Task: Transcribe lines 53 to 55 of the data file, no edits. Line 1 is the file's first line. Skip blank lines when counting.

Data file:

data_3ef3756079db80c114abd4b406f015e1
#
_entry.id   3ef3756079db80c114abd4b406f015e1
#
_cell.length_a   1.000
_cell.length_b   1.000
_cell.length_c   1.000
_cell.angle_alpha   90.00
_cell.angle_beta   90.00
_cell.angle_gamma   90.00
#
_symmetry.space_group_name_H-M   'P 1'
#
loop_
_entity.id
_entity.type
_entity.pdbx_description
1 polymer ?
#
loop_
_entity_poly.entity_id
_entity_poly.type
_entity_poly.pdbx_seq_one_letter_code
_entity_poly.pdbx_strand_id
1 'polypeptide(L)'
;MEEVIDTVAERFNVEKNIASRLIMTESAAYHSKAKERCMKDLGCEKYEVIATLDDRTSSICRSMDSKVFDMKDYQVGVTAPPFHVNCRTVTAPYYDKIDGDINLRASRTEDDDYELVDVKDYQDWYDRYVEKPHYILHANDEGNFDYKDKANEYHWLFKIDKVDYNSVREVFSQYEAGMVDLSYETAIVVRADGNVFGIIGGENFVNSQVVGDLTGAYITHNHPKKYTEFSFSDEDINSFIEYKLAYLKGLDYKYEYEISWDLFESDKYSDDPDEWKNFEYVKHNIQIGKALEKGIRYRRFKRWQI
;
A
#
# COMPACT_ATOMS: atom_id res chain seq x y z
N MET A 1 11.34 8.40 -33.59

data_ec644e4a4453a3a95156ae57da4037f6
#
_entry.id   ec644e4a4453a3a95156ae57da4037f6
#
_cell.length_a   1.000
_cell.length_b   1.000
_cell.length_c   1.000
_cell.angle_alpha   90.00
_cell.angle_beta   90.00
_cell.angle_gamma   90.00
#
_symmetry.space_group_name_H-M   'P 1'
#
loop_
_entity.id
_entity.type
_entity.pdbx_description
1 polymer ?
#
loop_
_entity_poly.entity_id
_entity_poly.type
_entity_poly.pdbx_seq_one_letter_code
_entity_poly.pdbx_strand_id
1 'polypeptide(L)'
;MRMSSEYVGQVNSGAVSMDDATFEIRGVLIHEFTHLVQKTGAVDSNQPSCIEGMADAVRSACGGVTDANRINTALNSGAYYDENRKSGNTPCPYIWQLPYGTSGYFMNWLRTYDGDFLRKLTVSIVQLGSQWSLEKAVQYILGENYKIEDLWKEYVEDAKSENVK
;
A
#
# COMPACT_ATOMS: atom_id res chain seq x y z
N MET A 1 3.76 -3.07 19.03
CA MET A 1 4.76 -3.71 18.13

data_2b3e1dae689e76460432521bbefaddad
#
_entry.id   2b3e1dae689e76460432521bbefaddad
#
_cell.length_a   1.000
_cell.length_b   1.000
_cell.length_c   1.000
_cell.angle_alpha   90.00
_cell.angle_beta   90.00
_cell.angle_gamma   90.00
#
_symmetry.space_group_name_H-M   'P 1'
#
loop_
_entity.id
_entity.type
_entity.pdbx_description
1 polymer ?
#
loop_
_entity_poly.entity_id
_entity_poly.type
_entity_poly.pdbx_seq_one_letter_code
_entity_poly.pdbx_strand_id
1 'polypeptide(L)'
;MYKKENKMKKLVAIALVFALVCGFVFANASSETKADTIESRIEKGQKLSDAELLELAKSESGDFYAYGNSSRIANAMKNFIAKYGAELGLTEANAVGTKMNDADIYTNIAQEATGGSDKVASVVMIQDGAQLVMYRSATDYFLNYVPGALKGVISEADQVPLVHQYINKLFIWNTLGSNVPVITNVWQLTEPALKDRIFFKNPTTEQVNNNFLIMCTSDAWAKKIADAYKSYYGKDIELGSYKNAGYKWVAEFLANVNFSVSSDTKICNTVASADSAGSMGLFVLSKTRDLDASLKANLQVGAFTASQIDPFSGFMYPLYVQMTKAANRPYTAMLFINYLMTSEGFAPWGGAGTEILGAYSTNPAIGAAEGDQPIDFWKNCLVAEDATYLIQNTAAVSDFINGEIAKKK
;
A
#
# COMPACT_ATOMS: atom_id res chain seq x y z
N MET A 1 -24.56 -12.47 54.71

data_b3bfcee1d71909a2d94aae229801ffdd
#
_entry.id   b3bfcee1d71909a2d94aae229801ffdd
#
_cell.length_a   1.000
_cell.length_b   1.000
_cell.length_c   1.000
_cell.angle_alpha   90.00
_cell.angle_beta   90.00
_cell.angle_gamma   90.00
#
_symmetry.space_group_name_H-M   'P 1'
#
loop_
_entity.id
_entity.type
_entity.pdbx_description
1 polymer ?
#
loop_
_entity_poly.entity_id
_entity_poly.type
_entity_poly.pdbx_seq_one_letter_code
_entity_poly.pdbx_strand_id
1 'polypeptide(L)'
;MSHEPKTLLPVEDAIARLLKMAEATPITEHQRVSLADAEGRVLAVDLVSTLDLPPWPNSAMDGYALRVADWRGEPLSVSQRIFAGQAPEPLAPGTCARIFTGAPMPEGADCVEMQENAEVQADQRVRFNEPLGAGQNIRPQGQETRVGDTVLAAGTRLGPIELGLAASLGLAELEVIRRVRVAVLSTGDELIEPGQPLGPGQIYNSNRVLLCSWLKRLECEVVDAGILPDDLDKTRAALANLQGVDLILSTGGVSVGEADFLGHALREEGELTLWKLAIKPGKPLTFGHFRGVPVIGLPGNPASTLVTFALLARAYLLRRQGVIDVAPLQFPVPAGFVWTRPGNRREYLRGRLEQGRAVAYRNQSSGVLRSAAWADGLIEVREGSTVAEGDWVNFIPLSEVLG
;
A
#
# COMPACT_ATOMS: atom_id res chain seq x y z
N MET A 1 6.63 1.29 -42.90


_entity_poly.type
_entity_poly.pdbx_seq_one_letter_code
_entity_poly.pdbx_strand_id